Behave as if you’re connected. Avoid the trap of waiting until you feel closer to behave in loving ways. When you behave as if you are connected, you’re likely to think in terms of couple-hood and, eventually, feel more connected.

The following exercises can help to nurture an attitude of connection.

Exercises

List what you would do differently if you felt more connected to your partner. (Example: touch more, make more eye contact, embrace more, go for walks together, that is, share experiences.)

1.

2.

3.

4.

5.

Describe three things you would do first thing in the morning, if you woke up tomorrow happily married and totally satisfied with your relationship:

1.

2.

3.

As an experiment for the next month, practice every day what you wrote in the above exercises. Don’t wait until you feel like doing it. Practice the behavior and the feelings will follow.

 

Root your connection in common values. Deep connection is not based on shared preferences of what you like and enjoy. Rather, it’s based on shared values. Common interests often attract people, but common values sustain relationships. A couple whose connection is based on common interests without common values will likely become competitive in their interests; partners will try to hike farther or faster than each other. Attuned to their deeper values, they’ll place more importance on sharing the experience of hiking in each other’s company.

 

Values Connection

List areas of deep connection (based on values) that you might possibly develop in the future. (Try to think in terms of mutual activities, for example, joining community groups, sharing spiritual experience, nature trips, art trips, and so on.)

1.

2.

3.

 

Build lifelines. Like the lines that astronauts use to keep attached to their space vehicles, emotional lifelines provide maximum movement, while providing life-saving connection. As a relationship metaphor, lifelines keep us anchored to what matters most.

Imagine a long, flexible lifeline that constantly connects you and your partner. No matter what you’re doing or feeling, you remain connected. Even when angry at each other, or when you need a time out to get away from each other, you’re still connected. If you imagine a constant connection by an invisible lifeline, your unconscious emotional demeanor around your partner will change for the better, increasing the likelihood of positive response from your partner. Bad moments will occur less frequently and will be shorter-lived, because they won’t trigger disconnection.

 

My Lifeline to You

 

 

 Maintain good will. Stay focused on what is best for both of you. You both want to be well, with neither of you feeling put down, taken advantage of, devalued, or disregarded. Appreciate how your partner enriches your life and that will encourage your partner to do the same.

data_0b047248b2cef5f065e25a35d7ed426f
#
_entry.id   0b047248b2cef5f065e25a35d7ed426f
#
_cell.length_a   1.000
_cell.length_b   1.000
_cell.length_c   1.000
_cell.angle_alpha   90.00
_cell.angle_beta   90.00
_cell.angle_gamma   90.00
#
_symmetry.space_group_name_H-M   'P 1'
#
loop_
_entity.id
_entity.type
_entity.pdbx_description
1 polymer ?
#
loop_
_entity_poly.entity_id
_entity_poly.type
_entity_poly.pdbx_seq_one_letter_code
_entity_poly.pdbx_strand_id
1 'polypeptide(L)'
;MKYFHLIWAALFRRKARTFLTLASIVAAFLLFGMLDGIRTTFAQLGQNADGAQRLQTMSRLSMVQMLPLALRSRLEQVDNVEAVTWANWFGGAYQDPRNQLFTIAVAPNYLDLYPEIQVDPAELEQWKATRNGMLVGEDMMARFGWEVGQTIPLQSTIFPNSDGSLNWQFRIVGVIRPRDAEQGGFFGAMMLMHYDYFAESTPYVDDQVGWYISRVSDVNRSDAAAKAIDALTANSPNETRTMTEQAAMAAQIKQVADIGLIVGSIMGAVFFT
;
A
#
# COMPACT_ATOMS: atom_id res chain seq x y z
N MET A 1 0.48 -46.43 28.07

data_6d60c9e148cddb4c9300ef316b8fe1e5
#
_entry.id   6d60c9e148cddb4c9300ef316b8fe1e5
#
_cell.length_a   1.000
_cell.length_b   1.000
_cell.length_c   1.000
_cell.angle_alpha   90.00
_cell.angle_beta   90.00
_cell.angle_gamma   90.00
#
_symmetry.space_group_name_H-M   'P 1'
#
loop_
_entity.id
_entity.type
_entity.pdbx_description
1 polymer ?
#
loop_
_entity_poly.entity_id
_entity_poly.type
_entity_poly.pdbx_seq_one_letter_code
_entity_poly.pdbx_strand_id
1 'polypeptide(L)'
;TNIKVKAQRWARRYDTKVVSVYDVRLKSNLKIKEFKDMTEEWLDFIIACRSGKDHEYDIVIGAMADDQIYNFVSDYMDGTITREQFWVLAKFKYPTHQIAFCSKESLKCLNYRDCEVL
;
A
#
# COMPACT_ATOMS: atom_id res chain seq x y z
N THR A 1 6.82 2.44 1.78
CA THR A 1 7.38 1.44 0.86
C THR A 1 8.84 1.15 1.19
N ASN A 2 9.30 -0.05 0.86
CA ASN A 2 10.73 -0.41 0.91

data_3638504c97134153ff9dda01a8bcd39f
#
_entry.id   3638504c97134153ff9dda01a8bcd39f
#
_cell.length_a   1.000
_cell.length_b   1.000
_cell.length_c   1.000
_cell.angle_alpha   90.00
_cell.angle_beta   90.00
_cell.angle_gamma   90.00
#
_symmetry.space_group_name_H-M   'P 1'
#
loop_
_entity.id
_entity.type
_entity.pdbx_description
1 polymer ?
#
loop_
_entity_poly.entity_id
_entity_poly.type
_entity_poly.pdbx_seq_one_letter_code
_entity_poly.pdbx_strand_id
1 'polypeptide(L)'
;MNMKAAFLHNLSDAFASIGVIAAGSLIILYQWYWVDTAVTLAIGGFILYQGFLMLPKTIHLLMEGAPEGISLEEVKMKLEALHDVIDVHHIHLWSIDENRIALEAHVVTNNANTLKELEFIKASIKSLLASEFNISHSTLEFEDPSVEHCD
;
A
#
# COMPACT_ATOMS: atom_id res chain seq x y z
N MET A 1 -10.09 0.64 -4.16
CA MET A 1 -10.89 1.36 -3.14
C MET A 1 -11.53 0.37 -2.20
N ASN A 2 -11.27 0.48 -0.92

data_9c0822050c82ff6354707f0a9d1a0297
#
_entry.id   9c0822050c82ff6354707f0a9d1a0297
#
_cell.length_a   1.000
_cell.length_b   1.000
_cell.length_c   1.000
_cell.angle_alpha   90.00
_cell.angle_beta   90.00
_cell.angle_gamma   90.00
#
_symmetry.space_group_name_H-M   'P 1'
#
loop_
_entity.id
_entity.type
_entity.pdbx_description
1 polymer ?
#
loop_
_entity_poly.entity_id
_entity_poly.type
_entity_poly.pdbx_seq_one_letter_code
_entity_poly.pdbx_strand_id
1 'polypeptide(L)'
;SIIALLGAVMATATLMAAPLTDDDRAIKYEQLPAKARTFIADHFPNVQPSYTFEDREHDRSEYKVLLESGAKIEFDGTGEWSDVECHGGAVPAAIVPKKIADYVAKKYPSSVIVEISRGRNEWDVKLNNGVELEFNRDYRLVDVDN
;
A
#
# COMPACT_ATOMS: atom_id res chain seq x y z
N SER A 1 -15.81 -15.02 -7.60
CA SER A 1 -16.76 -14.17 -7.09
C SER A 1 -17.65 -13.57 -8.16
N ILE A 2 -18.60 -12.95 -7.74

Engage in a spirit of cooperation. Work together as a team for the best interests of your family. Remember always that the valued self cooperates and the devalued self resists. Give the value you want to receive.

Try to be flexible. Life is cruel to the rigid but generally kind to the flexible. Be as flexible as you can while respecting your deeper values, and you’ll be happier and love better.

Seek to understand each other. Rather than argue, try to understand each other’s perspectives. Instead of refuting or contradicting your partner, seek and add more information.

Establish brief but frequent routine rituals of connection. I developed the Power Love Formula more than 15 years ago. It’s been a huge predictor of success in our boot camps for highly distressed couples, either already separated or on the verge of separation.  Couples who do it faithfully have vastly improved relationships a year later. The Power Love Formula incorporates small moments of connection into your daily routine.

The principle of small moments of connect has more empirical support in the work of Barbara Fredrickson at the University of North Carolina. Her research shows that what she calls, “micro moments of love,” improve individual health and well-being as well as relationships.

Small gestures of connection built into your daily routine do wonders to create a stable attitude of connection. In contrast, special events, like romantic weekends or nice vacations, while they may be pleasant or enjoyable, are often followed by a let-down when the unsustainable wave of well-being crashes back to the routine of daily living. Don’t get me wrong, romantic weekends, nice vacations, and the like are good for relationships, if there is also routine connection. The safety and security that will help you repair your relationship rises from a steady attitude of connection rather than big waves of emotional experience. The secret to loving big is thinking small.

 

 

Consult Dr. Stosny

Relationship Complaints

Anti-Contempt